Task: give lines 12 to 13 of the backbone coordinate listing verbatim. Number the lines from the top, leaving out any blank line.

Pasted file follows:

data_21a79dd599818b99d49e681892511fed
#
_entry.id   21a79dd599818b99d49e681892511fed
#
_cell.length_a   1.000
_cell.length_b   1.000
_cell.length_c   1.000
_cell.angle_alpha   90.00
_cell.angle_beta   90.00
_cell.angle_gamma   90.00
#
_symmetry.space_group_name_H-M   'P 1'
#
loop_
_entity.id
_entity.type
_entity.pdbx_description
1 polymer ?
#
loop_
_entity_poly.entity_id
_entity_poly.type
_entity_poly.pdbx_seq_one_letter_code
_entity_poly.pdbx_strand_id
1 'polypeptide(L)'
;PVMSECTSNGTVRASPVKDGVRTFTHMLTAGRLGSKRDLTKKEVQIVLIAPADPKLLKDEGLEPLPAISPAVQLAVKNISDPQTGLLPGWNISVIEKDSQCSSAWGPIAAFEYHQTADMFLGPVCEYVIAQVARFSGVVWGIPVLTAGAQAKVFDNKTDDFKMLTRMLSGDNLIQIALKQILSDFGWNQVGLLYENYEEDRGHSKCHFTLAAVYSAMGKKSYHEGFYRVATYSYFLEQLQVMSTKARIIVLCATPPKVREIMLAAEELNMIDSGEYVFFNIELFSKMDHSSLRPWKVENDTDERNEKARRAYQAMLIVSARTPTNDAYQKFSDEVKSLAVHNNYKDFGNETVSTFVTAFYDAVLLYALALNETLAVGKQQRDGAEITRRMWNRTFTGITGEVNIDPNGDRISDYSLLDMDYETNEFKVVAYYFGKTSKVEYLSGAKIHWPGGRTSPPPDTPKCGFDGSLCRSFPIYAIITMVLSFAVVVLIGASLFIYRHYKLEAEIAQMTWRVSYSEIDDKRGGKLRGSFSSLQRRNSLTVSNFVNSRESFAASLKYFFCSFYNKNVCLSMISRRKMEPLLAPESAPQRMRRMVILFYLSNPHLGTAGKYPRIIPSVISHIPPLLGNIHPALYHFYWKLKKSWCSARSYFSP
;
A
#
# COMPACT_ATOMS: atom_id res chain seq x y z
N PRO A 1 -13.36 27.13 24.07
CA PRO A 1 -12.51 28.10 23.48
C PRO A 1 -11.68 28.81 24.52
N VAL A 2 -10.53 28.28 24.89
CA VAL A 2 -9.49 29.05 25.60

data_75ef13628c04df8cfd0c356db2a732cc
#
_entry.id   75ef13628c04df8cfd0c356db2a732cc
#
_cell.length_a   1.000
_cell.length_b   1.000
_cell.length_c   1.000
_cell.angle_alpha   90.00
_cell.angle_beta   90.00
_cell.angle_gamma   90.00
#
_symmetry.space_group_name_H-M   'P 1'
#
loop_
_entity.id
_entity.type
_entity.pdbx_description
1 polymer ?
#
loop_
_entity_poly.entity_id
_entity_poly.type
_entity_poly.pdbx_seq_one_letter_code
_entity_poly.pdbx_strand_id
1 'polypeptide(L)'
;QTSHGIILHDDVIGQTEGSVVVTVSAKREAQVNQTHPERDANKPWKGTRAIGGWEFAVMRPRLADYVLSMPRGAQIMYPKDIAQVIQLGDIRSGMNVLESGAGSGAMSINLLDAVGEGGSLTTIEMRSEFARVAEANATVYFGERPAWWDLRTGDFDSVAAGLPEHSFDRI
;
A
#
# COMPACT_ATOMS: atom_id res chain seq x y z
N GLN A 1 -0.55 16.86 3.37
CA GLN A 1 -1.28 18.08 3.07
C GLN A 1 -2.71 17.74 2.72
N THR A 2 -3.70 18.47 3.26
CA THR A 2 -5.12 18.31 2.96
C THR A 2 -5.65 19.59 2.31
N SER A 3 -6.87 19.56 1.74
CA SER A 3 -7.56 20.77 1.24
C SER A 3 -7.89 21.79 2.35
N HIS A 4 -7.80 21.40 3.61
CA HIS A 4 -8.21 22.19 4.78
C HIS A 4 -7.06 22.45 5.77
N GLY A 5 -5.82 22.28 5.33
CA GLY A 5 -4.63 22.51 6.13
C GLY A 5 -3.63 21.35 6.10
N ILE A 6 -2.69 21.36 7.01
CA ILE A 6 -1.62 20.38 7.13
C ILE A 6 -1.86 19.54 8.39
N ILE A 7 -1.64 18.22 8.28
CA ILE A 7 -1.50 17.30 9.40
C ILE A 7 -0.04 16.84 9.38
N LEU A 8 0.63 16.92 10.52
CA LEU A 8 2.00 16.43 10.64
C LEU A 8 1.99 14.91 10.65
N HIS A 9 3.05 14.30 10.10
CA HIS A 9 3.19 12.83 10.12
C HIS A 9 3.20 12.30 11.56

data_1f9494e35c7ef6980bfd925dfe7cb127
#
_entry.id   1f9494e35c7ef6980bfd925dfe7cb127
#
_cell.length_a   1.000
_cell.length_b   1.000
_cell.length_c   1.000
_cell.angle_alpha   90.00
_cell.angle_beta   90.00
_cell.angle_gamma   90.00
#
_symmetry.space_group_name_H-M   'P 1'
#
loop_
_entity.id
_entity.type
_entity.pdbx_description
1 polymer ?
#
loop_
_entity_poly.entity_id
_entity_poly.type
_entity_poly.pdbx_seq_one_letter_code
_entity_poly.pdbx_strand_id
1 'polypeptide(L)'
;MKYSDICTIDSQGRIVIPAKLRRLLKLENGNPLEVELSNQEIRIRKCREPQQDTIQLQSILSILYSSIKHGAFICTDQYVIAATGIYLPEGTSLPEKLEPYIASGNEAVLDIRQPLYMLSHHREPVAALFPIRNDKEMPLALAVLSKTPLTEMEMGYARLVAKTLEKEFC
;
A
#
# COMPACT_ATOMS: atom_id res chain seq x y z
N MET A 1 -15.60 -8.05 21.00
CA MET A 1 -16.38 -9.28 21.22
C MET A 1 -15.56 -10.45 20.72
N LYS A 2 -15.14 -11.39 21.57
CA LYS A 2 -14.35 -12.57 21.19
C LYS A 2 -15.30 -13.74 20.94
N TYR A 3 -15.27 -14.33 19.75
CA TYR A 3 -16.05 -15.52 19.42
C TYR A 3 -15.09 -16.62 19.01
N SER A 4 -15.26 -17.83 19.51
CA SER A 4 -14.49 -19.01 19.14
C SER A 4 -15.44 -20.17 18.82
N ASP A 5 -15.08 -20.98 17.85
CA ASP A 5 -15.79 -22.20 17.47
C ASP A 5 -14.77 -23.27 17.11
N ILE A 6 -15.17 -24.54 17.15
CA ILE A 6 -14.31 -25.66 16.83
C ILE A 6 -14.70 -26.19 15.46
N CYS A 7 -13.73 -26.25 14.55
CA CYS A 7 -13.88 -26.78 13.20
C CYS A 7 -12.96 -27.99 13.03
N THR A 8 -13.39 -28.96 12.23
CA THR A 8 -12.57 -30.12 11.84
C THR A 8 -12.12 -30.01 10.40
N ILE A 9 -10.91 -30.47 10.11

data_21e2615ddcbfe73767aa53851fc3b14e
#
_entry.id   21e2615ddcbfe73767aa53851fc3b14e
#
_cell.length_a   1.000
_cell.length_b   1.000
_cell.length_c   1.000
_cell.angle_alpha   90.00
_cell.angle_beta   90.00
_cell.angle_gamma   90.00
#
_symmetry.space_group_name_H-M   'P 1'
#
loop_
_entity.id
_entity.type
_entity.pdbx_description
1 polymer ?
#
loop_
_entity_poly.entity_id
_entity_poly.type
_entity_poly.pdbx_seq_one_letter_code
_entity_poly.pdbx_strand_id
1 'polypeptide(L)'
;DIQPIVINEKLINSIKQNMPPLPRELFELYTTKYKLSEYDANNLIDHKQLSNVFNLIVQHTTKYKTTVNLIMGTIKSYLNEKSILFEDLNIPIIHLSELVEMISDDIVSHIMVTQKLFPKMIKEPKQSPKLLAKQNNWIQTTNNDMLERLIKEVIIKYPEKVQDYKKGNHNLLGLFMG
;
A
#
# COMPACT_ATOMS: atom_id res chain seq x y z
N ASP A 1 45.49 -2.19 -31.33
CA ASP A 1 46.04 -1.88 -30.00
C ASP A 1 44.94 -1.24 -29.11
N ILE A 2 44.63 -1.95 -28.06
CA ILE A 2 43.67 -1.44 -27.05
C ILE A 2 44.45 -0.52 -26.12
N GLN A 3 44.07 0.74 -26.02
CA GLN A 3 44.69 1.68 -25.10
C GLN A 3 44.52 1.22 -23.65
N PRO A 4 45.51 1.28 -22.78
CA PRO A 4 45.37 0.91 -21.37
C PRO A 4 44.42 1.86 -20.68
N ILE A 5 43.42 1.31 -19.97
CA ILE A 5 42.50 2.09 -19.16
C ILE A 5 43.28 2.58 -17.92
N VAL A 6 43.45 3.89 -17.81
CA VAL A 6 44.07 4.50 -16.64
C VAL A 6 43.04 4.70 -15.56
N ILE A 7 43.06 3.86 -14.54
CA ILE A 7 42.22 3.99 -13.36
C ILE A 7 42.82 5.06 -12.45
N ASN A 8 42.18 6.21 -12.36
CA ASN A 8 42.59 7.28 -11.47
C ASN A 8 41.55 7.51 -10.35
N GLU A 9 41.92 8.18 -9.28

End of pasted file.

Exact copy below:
_symmetry.space_group_name_H-M   'P 1'
#